While still facing challenges in repairing damage from Hurricane Maria, workers and farmers in Cuba, organized by their revolutionary government, have made big strides in restoring electricity and beginning the process of rebuilding homes.
And in an example of internationalism — what Cuban workers often say means “sharing what we have, not what’s left over” — at the same time they’re mobilizing at home, they’re also sending needed personnel and aid to working people elsewhere.
On Sept. 23, the Cuban government sent 1.6 tons of humanitarian aid to the Caribbean islands of Dominica and Antigua and Barbuda. Along with the shipment were medical personnel, a canine rescue brigade and electrical technicians to repair hurricane damage.
This is on top of the 771 Cuban internationalist volunteers already in the Caribbean before hurricanes Irma and Maria hit, who stayed on to help. Among the islands where the Cubans are stationed are Antigua and Barbuda; San Cristóbal and Nieves; St. Lucia; Bahamas; Dominica; and Haiti.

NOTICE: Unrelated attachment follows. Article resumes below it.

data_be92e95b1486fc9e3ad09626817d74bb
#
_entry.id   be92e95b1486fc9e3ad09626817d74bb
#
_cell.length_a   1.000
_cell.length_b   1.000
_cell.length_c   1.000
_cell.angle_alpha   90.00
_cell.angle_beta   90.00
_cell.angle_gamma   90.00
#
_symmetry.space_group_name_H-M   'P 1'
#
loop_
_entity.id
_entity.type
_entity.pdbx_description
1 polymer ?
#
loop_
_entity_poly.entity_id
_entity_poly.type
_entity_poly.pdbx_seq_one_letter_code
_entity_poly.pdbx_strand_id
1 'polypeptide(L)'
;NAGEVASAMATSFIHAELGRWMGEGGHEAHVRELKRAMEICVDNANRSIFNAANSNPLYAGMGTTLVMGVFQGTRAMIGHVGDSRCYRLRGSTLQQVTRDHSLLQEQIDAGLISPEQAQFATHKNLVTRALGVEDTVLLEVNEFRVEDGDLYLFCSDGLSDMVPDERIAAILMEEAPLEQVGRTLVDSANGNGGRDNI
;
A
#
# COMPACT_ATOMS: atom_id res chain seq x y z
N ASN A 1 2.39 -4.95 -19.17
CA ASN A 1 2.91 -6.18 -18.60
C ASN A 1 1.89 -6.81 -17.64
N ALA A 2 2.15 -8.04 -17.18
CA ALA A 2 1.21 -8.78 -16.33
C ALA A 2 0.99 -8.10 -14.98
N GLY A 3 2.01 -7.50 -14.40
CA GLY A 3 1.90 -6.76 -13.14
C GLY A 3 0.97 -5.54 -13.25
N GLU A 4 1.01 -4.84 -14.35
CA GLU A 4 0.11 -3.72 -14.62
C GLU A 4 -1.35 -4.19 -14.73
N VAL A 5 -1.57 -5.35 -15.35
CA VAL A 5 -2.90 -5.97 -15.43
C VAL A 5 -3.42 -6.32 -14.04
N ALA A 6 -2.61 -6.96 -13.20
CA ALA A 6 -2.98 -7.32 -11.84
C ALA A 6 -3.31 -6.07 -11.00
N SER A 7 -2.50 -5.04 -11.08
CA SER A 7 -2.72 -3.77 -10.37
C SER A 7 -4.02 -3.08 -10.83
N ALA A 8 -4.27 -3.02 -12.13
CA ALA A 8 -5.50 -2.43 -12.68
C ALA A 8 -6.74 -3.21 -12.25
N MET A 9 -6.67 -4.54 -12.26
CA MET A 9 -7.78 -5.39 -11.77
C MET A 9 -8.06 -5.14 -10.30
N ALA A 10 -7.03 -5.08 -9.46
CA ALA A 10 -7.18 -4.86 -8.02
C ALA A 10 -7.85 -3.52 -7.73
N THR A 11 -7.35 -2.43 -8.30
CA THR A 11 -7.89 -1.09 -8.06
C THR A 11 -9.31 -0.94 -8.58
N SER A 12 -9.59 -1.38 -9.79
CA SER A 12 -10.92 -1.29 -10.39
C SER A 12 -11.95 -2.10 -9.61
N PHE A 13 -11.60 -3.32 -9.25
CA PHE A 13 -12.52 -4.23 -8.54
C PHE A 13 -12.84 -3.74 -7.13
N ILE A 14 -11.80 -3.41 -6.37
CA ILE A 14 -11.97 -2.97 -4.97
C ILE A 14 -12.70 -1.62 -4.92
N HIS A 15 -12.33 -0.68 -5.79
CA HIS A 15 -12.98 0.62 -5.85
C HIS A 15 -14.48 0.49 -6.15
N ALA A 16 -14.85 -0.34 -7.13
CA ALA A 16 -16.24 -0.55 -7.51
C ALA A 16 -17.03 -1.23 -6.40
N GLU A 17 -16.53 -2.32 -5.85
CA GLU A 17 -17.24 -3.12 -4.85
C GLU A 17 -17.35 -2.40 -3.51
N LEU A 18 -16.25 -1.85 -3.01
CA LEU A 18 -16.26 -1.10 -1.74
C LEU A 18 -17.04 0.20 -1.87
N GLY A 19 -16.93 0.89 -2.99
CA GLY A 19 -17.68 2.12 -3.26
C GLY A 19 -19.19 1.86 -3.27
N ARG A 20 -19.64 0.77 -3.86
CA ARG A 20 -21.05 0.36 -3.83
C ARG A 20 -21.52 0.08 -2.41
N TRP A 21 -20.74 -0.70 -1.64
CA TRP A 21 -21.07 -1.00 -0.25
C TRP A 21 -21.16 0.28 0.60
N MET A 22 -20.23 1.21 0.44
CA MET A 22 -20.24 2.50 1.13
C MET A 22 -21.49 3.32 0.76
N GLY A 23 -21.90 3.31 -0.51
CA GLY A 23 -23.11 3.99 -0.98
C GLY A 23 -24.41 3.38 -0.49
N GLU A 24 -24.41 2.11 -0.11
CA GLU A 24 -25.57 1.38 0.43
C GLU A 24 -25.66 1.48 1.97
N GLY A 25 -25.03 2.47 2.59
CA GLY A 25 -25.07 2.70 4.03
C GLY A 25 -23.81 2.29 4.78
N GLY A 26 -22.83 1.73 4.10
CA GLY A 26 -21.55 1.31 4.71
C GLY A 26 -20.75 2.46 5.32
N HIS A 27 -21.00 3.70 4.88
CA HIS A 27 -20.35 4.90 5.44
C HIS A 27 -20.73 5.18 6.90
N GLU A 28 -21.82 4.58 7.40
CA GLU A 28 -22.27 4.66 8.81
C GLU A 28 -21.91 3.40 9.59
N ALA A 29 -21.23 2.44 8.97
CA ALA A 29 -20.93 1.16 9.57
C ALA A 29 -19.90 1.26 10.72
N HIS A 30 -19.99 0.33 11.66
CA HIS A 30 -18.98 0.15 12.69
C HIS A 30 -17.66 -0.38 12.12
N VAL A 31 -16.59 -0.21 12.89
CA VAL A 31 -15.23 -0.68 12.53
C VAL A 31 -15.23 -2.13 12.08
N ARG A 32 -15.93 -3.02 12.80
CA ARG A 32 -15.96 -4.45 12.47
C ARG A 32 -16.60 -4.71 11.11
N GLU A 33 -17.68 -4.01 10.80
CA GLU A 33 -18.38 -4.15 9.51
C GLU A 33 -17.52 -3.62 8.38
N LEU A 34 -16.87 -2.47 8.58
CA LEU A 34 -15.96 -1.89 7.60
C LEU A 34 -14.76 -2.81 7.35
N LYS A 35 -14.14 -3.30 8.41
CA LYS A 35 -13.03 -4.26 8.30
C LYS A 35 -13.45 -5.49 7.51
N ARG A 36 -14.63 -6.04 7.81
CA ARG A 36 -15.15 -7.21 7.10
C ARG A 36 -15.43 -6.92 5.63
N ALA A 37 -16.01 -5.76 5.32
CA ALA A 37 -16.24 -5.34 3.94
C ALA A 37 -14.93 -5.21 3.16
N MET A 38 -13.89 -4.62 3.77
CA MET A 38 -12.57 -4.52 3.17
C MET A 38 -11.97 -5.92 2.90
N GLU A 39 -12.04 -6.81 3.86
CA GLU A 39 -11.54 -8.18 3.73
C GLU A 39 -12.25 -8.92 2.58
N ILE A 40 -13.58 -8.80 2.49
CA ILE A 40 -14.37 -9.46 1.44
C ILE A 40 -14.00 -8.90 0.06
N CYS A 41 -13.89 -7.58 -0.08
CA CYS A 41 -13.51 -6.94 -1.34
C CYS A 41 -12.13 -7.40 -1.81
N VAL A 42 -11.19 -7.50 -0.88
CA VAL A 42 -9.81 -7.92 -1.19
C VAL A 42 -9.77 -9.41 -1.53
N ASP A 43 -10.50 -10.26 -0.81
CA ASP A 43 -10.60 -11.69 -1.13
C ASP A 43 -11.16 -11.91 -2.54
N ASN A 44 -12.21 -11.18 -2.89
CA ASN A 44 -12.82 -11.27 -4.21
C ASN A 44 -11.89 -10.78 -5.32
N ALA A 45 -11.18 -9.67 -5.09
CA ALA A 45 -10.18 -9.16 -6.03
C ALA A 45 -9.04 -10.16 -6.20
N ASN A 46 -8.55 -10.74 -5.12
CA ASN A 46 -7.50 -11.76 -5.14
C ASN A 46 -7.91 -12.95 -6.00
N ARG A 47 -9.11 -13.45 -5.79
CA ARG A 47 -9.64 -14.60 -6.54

Because of the Cuban revolutionaries’ well-deserved reputation for internationalist solidarity, the colonial regimes welcome the help.
On Sept. 29, Cuban TV reported that 40 volunteers from the Henry Reeve Medical Brigade — including doctors, nurses, lab technicians, anesthesiologists and physical therapists — were on their way to the Mexican state of Oaxaca, one of the poorest parts of the country, which suffered serious damage in the Sept. 7 earthquake.
Writing in Granma, newspaper of the Communist Party of Cuba, Ricardo Alonso Venereo explained the Cuban people offer solidarity because it feels the misfortunes of other peoples “as if they were our own.”